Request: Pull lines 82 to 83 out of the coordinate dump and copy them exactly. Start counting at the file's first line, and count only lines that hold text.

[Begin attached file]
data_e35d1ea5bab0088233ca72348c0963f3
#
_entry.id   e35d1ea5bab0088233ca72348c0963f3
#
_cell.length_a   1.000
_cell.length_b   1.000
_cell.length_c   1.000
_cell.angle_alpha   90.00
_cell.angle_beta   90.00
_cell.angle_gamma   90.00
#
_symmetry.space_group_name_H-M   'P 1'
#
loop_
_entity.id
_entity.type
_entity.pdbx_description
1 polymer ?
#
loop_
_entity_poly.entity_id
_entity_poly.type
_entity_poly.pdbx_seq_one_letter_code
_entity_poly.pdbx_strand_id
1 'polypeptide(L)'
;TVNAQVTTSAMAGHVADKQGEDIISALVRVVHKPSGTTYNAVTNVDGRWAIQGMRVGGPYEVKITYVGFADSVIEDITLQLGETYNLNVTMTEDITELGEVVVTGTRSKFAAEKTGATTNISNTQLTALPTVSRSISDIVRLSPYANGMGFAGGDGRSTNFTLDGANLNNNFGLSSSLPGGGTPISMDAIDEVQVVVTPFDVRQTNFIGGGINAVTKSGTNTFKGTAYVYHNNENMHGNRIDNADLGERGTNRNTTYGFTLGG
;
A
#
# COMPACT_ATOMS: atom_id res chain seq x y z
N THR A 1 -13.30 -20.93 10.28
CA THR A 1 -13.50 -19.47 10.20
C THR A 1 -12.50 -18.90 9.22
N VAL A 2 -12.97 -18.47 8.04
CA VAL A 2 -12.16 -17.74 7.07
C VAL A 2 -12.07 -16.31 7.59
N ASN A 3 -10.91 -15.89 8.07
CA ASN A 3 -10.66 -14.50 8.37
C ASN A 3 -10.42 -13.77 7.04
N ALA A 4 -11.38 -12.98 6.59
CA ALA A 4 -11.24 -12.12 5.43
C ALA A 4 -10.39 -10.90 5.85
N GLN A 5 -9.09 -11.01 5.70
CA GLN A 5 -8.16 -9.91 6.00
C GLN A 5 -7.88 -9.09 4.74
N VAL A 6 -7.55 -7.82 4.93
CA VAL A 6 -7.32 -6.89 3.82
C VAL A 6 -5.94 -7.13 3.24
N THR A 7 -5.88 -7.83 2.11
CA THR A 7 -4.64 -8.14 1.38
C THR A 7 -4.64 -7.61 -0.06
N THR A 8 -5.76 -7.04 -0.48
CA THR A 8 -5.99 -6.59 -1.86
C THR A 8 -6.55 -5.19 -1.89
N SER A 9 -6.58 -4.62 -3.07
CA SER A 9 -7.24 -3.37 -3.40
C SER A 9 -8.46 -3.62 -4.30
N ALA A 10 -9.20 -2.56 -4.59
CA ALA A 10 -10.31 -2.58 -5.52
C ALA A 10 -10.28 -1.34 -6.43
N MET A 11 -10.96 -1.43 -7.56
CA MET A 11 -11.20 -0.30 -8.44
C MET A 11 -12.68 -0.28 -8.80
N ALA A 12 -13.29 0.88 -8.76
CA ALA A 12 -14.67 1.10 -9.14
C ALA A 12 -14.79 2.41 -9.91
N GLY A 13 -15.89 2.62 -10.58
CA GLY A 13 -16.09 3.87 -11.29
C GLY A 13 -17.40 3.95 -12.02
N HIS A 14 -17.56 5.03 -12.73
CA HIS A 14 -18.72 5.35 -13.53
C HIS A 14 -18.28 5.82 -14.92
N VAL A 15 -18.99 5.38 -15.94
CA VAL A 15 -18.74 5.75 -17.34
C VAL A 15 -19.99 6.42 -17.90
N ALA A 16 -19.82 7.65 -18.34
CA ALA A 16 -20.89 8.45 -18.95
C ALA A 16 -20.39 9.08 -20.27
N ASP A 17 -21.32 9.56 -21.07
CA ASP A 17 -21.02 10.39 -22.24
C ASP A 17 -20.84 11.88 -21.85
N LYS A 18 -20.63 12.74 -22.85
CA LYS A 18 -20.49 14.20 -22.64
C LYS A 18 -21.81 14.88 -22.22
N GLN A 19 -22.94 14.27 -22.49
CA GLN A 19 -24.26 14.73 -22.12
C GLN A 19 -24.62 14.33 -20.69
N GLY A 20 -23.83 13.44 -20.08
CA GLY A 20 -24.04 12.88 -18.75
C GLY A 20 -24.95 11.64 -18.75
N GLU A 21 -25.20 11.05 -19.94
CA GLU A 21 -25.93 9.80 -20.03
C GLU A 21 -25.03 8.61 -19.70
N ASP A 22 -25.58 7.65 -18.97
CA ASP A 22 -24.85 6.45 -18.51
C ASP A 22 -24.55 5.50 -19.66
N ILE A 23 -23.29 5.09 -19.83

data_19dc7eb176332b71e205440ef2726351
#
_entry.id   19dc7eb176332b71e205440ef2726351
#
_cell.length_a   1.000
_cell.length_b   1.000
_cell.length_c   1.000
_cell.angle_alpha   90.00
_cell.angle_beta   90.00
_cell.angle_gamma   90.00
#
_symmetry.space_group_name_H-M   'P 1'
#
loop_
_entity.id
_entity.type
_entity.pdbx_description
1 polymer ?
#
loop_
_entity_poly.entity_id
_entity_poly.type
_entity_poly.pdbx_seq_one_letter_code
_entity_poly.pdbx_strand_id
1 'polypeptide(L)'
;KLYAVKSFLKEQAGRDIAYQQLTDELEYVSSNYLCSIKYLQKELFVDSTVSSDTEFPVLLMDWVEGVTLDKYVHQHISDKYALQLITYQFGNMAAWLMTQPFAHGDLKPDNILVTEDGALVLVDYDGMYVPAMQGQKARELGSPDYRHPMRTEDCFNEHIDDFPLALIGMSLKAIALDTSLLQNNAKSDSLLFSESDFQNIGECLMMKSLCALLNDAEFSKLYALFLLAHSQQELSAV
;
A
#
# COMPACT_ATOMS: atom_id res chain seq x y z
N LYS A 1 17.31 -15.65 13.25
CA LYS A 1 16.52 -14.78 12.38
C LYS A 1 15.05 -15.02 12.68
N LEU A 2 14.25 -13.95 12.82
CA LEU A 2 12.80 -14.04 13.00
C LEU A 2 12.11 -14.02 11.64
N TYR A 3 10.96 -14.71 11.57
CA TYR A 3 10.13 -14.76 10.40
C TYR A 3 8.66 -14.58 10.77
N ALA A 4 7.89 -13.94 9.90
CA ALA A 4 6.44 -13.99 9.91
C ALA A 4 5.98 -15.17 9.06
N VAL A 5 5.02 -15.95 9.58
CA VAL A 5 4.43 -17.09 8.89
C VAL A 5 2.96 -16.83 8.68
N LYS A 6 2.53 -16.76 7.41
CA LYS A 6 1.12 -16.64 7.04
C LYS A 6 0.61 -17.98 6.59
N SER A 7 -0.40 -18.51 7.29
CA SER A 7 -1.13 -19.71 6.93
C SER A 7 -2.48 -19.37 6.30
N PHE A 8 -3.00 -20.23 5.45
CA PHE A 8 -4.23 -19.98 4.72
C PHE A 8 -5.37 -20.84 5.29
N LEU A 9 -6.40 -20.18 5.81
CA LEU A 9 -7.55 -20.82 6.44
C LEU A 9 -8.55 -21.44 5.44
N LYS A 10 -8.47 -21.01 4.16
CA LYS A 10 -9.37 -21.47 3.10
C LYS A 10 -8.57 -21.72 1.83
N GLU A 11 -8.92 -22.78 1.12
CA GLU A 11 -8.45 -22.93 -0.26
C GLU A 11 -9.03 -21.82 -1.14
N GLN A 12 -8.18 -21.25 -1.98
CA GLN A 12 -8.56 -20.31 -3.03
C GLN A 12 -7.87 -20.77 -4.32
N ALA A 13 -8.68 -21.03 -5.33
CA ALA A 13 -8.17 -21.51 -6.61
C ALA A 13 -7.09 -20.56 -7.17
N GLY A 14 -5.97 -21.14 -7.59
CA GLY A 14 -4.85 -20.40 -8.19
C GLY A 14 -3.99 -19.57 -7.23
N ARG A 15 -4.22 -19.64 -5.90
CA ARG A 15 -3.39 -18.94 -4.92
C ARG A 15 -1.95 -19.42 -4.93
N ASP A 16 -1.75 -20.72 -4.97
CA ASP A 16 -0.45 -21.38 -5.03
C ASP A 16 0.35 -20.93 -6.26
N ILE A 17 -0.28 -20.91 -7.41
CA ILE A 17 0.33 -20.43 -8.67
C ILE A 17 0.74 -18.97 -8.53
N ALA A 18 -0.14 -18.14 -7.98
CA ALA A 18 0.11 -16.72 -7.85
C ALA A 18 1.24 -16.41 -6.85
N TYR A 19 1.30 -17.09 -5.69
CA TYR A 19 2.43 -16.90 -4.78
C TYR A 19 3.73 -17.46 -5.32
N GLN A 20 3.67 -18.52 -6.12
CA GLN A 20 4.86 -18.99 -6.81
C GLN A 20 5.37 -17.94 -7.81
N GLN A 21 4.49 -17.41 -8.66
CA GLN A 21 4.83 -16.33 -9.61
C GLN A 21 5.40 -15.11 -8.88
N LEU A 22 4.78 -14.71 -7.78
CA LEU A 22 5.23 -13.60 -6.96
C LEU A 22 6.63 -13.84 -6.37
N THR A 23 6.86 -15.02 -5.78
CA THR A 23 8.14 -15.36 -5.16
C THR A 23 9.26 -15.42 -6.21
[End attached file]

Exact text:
N LYS A 18 -20.63 12.74 -22.85
CA LYS A 18 -20.49 14.20 -22.64